GAMES Project (Gaming for Autism to Mold Executive Skills)
What if playing video games could help children with autism have better executive functioning?
Here in the Faja lab we are testing new computer games to improve executive functioning in children with autism spectrum disorder (ASD).
So far, there have only been two published studies using interventions to improve executive functioning skills in children with ASD. In the GAMES Project, we will test whether computer games that have improved executive control, self-regulation and brain function among young, typically developing children are beneficial for children with ASD.
Eligibility for Study Participation:
7-11 year olds with high-functioning autism spectrum disorders.
Caregivers will complete 2 screening phone calls and questionnaires about their child. Children will complete 5 visits to Boston Children’s Hospital. During some visits, children will complete EEG, a non-invasive recording of brain activity.
Some children will receive 5-10 x 1-hour training visits using game-like computer activities. If your child is not assigned to the training group, he/she may receive training at the end of the study if it is shown to improve executive function.
Families will potentially benefit by helping to test a new intervention. All families will receive a feedback report about their child’s development, free parking, childcare for siblings, and up to $100 for participating.
Executive function is the ability to manage complex or conflicting information in the service of attaining a goal. It is necessary when conflicting thoughts, feelings, or responses must be resolved or a learned response must be inhibited. Executive functioning skills improve throughout development and encompass a range of interrelated domains, including inhibition, attention regulation, set-shifting and working memory.
Executive function is especially important for children with ASD because, in addition to core ASD symptoms, over half of school-age children with ASD exhibit deficits in executive function in the absence of general intellectual disability. Difficulties can start in childhood and persist throughout adulthood. The ability to manage conflicting information and perspectives is an important social skill. In particular, the ability to represent the thoughts, beliefs and feelings of others is related to executive function, above and beyond language ability and intelligence.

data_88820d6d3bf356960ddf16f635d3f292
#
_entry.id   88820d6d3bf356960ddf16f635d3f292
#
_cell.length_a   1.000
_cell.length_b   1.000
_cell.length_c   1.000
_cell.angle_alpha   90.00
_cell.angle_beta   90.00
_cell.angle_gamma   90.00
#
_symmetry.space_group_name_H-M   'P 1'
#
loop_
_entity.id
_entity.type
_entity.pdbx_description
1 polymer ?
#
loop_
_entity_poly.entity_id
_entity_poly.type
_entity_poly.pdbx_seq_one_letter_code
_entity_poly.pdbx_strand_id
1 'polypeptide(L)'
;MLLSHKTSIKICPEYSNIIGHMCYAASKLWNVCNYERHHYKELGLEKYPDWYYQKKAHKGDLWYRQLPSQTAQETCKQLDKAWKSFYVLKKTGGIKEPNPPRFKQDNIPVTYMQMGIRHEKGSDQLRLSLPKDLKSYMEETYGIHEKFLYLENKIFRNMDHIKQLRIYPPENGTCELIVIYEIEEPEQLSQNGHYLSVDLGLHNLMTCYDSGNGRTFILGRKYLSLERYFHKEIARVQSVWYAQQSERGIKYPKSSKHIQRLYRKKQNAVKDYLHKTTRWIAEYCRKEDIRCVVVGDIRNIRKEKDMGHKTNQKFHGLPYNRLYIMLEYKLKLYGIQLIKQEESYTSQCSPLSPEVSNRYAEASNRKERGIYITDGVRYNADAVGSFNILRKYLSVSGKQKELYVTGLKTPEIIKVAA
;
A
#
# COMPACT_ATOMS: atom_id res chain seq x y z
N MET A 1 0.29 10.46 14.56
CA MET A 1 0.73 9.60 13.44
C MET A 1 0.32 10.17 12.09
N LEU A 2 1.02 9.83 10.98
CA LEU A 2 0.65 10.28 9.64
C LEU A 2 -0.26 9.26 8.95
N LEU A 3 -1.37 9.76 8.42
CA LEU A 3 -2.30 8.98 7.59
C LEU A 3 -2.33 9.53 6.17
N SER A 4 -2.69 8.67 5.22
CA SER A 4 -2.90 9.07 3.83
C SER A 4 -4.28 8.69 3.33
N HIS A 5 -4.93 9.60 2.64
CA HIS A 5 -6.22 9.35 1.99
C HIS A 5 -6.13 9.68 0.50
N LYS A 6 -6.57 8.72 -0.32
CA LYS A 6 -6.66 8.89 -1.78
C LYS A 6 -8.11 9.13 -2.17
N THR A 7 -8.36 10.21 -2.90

For more information about participating: Please email the GAMES PROJECT or call 617-919-4108
Get the inside scoop about the study!
Autism Biomarkers Consortium for Clinical Trials (ABC-CT)
What is the study about?
The aim of the consortium is to develop reliable and objective measurements of social function and communication in people with autism. Using EEG to measure brain function, eye tracking technology to measure visual attention, and automated recording techniques to assess behavior and speech, children will be monitored over a six-month period. In addition to the behavioral measures and biomarker data, this community resource will also include DNA samples from children with ASD and their parents for use in future genetic studies. The goal is to create a set of measures that can be used in clinical trials to determine which treatments are best for which patients and who will benefit from a particular treatment. The ultimate goal is to validate a set of tools that will enable clinicians to objectively measure and predict how children with ASD respond to treatment.
How much time does it take?
Caregivers will complete a screening phone call and questionnaires about their child. Children will complete in-person study visits to Boston Children's Hospital over a 6 month period. Scheduling is flexible including weekends.
Who can be in the study?
We are currently recruiting both typically developing children and children with a diagnosis of ASD.
Who do I contact if I'm interested in hearing more about the study?
We also anticipate future projects that will seek:
- Twins with autism spectrum disorders and typical development.
- Adolescents and adults with autism spectrum disorders.
- School aged children with ADHD and typical development.
Please continue to check this website for updates about when recruitment will begin for these studies. You can also sign up for the Division of Developmental Medicine Participant Registry if you are interested in hearing about studies in your child(ren)'s age range. Please click the button below to sign up, and here for more details.
See how our team participates too!